Audrey Kupferberg is a Lecturer at the University at Albany, where she teaches courses in film history in the Art Department. She also is a film and video consultant, archivist, and appraiser, and has been Director of the Yale Film Study Center and Assistant Director of the National Center for Film and Video Preservation at the American Film Institute. With her husband, Rob Edelman, she has co-authored several books, including Matthau: A Life; Angela Lansbury: A Life on Stage and Screen; and Meet the Mertzes, a dual biography of Vivian Vance and William Frawley.
Rabbi Nomi Manon teaches “Survey of Jewish Civilization.” She is the Executive Director of University at Albany Hillel, where she works closely with hundreds of students in exploring Judaism and their Jewish identities. She studied anthropology and religion at Alfred University before studying for the rabbinate at the Reconstructionist Rabbinical College in Philadelphia. She previously taught at Ursinus College, where she was also the Hillel Director.
Languages, Literatures and Cultures (LLC) Faculty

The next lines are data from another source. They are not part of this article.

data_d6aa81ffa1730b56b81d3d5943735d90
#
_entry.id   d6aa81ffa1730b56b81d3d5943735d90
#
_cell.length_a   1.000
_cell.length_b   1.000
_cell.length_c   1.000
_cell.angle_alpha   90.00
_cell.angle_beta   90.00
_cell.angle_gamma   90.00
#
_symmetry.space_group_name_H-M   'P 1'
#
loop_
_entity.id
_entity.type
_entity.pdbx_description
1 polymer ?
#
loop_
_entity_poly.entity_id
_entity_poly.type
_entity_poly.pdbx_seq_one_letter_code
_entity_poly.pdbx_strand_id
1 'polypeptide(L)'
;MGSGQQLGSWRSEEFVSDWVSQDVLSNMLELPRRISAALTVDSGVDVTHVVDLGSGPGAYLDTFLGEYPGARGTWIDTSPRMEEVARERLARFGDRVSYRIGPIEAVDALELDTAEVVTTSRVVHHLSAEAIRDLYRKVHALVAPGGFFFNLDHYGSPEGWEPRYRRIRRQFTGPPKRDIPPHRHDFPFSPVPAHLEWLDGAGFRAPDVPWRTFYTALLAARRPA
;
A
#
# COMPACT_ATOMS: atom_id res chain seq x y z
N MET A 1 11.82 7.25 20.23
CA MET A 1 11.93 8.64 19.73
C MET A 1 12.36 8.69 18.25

Sarit Moskowitz is a Lecturer of Hebrew language in the Department of Languages, Literatures and Cultures (LLC). A teacher of Hebrew for more than two decades, Ms. Moskowitz holds degrees from the University at Albany and Hudson Valley Community College. She has been teaching Hebrew both at SUNY Albany and Skidmore College for the past two years. She is a recent graduate of the Master of Arts program in Judaic Studies with a Hebrew concentration at the Hebrew College in Newton, MA.
Judith R. Baskin
Toby W. Clyman
Stanley J. Isser is an Emeritus Professor of Judaic Studies. Dr. Isser was trained an historian at Columbia University, where he earned a doctorate in ancient history with a specialty in Judaism and early Christianity. He is the author of The Dositheans: A Samaritan Sect in Late Antiquity (1976) and The Sword of Goliath: David in Heroic Literature (2003). His research interests in both Jewish and Christian histories include religious sectarianism, messianic thought and movements, and the historical and literary traditions about King David. He teaches courses on ancient and post-biblical Jewish history, biblical texts, and archaeology.